Getting the most out of Studying

By Paula Rincon

January can be as festive as it can be scary to students. It marks the end of the holiday break and the beginning of a new school period. If you’re one of those plan-ahead, goal-setter students, I am pretty sure that getting excellent grades in that Biochemistry class is one of your New Year’s Resolutions. And by now, you should know that in order for that resolution to not fail, you have to make an effort a little bigger than just attend class religiously!

A study back in 1983 compared the test results of students who were given class manuscripts with lecture notes versus results of students with skeleton-type handouts lacking lecture data, encouraging active note-taking during class. Surprisingly, even though the students reported having a preference for the over-informative version of the lecture handout, those who were given the skeleton-type one performed significantly better at their post-lecture tests1.

As students, we can relate to this. I remember being so active at the beginning of my lab sessions that I would very rarely take notes at the introduction of my lab sessions. I could be found messing around with the biochemical test set-ups or checking the progress of my chromatography. And yes, I don’t have enough fingers on my hands to count the times I failed my lab quizzes.

And it’s little wonder, since Biochemistry is such a tough subject that requires extensive memorization of long enzyme names and reactions, chemical compound structures, and overall pathways. So how can we make sure we are good note-takers? Here are some tips:

  1. Print the lecture before class2,3: It helped me a lot to come to class prepared with printouts that had an outline of the lecture topics. That way, I made sure I could sketch my own compound, draw arrows, and write down any information that would help me associate an enzyme with a particular reaction as the lecture proceeded.
  2. Color pencils: –or pens, were my best friends when taking notes on my printouts (as opposed to notes in my textbook, which I will describe next), because they let me color-code enzymes, substrates, arrows, and catalysts. I could have drawn an entangled mess of arrows, but I could always follow the progress of reactions by making reference to the colors used.
  3. Bring the textbook to class: I must admit, I did not do this always (I could have trained my back muscles better had I added those extra pounds to my backpack for sure), but it particularly helped if I had read the textbook chapter(s) in advance. I tend to simplify processes that I read in the form of paragraphs on the margin of books. That way, I can have a visual representation of the process in a chronological way.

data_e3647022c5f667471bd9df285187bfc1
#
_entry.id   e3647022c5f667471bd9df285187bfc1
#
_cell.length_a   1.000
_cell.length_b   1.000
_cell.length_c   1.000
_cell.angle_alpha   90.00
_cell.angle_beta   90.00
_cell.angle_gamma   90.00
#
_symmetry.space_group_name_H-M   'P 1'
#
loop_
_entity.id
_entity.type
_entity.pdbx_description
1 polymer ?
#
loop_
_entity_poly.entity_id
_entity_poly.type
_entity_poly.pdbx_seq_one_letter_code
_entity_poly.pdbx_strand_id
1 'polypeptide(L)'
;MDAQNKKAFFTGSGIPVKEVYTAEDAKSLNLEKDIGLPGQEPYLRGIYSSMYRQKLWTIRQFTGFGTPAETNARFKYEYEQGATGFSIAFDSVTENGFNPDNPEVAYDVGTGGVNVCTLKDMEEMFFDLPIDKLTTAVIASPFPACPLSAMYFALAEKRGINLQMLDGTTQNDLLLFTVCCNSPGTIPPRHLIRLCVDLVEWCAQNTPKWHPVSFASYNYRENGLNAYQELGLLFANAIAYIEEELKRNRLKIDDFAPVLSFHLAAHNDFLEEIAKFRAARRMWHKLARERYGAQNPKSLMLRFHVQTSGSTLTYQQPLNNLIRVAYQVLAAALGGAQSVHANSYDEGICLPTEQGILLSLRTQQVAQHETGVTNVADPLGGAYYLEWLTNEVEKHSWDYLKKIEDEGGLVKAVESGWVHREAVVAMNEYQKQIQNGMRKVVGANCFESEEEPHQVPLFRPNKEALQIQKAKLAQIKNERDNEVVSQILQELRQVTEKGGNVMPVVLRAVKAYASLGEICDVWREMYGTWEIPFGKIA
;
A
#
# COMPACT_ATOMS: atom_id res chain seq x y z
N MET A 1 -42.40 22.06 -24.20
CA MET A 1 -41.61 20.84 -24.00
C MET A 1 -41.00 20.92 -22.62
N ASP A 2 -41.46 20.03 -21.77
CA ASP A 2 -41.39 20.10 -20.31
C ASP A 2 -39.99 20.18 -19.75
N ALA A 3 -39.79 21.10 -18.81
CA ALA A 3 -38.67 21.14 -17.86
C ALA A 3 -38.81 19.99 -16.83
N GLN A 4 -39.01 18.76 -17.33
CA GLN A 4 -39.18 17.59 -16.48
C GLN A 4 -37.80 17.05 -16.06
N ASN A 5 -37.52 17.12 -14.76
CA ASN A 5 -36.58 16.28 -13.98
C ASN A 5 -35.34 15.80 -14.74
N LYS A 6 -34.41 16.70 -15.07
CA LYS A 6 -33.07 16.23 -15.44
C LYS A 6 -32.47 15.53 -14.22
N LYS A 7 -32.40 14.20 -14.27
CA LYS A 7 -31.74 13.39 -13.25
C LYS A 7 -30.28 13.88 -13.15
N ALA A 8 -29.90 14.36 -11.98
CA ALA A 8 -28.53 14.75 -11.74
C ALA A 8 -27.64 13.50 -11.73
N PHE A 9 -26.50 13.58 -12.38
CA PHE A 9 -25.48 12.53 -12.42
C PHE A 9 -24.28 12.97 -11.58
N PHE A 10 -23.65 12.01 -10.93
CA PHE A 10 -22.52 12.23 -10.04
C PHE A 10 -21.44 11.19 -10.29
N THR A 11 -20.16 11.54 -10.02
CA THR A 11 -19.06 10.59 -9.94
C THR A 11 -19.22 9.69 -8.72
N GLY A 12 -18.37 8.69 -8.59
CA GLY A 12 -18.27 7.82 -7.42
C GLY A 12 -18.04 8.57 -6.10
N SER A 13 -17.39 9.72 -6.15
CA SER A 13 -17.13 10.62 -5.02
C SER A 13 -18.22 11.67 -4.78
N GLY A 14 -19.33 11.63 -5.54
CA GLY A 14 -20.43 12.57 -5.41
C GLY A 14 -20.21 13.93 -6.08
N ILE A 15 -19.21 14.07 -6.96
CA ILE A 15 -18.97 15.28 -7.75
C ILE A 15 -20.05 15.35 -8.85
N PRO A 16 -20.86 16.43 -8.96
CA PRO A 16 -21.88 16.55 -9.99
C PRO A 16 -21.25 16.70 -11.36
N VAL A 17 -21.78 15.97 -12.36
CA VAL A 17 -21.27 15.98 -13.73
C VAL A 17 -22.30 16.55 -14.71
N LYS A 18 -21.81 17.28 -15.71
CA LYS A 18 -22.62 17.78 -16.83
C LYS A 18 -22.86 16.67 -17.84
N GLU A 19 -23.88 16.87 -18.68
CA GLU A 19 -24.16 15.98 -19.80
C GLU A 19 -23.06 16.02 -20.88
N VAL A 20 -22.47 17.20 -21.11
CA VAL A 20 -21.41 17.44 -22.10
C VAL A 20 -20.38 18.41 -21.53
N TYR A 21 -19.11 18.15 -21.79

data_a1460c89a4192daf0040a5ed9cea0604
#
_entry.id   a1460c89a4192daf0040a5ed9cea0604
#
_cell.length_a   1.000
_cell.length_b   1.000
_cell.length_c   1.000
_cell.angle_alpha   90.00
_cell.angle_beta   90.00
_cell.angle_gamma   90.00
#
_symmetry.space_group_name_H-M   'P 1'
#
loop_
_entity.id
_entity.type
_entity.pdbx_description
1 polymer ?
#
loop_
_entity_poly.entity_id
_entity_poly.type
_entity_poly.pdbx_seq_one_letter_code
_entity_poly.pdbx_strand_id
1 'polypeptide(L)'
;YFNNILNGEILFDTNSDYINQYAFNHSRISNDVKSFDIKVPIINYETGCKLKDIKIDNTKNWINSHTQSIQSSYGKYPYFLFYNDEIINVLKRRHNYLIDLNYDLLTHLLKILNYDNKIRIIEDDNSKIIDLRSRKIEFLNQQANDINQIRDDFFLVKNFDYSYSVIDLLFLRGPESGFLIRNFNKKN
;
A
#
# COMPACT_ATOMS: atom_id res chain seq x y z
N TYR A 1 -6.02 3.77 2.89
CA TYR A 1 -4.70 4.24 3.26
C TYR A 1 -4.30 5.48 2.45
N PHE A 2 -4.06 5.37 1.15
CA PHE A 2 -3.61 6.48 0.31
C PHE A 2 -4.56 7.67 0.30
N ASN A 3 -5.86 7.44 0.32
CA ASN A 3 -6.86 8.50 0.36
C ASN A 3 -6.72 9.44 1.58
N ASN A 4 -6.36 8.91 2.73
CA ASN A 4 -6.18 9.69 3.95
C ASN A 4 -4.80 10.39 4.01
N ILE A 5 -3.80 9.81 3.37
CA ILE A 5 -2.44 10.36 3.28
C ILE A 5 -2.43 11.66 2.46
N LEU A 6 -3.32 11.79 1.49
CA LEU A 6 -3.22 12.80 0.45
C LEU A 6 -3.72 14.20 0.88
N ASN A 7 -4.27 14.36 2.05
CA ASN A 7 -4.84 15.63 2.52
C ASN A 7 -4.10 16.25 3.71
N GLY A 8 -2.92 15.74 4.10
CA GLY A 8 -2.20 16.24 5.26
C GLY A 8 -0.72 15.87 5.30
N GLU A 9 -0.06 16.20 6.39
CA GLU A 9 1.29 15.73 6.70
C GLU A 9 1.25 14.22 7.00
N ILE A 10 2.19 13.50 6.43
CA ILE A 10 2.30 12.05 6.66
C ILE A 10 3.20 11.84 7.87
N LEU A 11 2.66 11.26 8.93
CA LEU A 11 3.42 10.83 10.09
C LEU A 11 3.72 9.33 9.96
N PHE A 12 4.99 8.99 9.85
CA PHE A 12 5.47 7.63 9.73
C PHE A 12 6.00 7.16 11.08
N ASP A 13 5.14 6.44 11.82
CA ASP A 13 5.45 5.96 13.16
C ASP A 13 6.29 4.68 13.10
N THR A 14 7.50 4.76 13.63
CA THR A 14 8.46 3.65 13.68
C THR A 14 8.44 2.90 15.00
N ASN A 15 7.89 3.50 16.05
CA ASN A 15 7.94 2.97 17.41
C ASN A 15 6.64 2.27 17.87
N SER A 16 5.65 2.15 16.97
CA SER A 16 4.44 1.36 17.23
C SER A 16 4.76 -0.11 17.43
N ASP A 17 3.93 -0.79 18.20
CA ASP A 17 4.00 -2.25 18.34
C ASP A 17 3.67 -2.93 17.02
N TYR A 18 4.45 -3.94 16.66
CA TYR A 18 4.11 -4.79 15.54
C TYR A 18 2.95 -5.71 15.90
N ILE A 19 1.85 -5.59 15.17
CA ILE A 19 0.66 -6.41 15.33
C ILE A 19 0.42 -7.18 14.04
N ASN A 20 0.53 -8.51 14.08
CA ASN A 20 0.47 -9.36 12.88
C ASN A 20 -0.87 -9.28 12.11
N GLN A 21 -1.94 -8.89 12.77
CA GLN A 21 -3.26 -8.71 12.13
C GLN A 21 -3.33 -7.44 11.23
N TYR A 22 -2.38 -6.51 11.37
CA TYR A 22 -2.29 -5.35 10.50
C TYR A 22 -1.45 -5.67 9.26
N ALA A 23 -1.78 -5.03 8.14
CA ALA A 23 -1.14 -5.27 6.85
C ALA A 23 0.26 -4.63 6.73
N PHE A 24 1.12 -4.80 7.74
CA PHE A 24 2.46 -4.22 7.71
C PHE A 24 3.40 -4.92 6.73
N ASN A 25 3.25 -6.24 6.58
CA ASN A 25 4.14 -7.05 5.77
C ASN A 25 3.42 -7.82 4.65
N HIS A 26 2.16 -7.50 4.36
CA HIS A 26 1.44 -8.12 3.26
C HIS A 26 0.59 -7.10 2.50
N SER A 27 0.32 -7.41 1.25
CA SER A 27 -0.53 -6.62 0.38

4. Writing down analogies and examples help: If your professor uses a burger as an example to explain the process of fatty acid metabolism, make sure you take note of that burger. It will help you easily remember the concept!

Now, if you are riding the new wave of electronic note-taking, I recommend applications like Notability or iAnotate that let you type over .pdf files and other file formats. With these apps, you can draw figures in between your text, use pictures taken with your camera, and even record your lecture and embed it in your notes – all simultaneously as you type.

Lastly, if note-taking is not your thing because you are not too much of a “tactile learner” like me (meaning, you don’t use writing and sketching as your main learning technique), it’s not the end of the world!

I had two different biochemistry professors. Both outstanding and with an inherent love for the subject (which obviously helped me love biochemistry even more). My first teacher had a rather patronizing voice. He would bang on desks in excitement every time he’d get to the end of a metabolic pathway and elucidate the amount of ATPs spent. My second teacher had a more soothing tone and his lectures were charged with pauses that not only allowed for an easy digestion of the concepts, but encouraged students’ questions. I used my different professors’ teaching styles to trigger mental connections that would remind me of the lecture content.

  1. Paying attention and keeping track of the little nuances of your lecture: this will aid your memorization process by letting your brain store information by associating it to certain experiences. This way, the information can be readily accessed at the moment of reviewing material. This is one of the reasons why I never missed a biochemistry class!

**This article is dedicated to my two biochemistry professors: Jesus Alfredo Uribe Ardila at University of Los Andes, Colombia, and Scott Grover, at California State University, Los Angeles. Thanks for your tutelage, advice and encouragement throughout my undergraduate journey.


  1. Russell IJ, Caris TN, Harris GD, Hendricson WD. Effects of three types of lecture notes on medical student achievement. J Med Educ. 1983 Aug;58(8):627-36. PubMed PMID: 6876123.
  2. McLennan MW, Isaacs G. The role of handouts, note-taking and overhead transparencies in veterinary science lectures. Aust Vet J. 2002 Oct;80(10):626-9. PubMed PMID: 12465815.
  3. Morrison EH, McLaughlin C, Rucker L. Medical students’ note-taking in a medical biochemistry course: an initial exploration. Med Educ. 2002 Apr;36(4):384-6. PubMed PMID: 11940180

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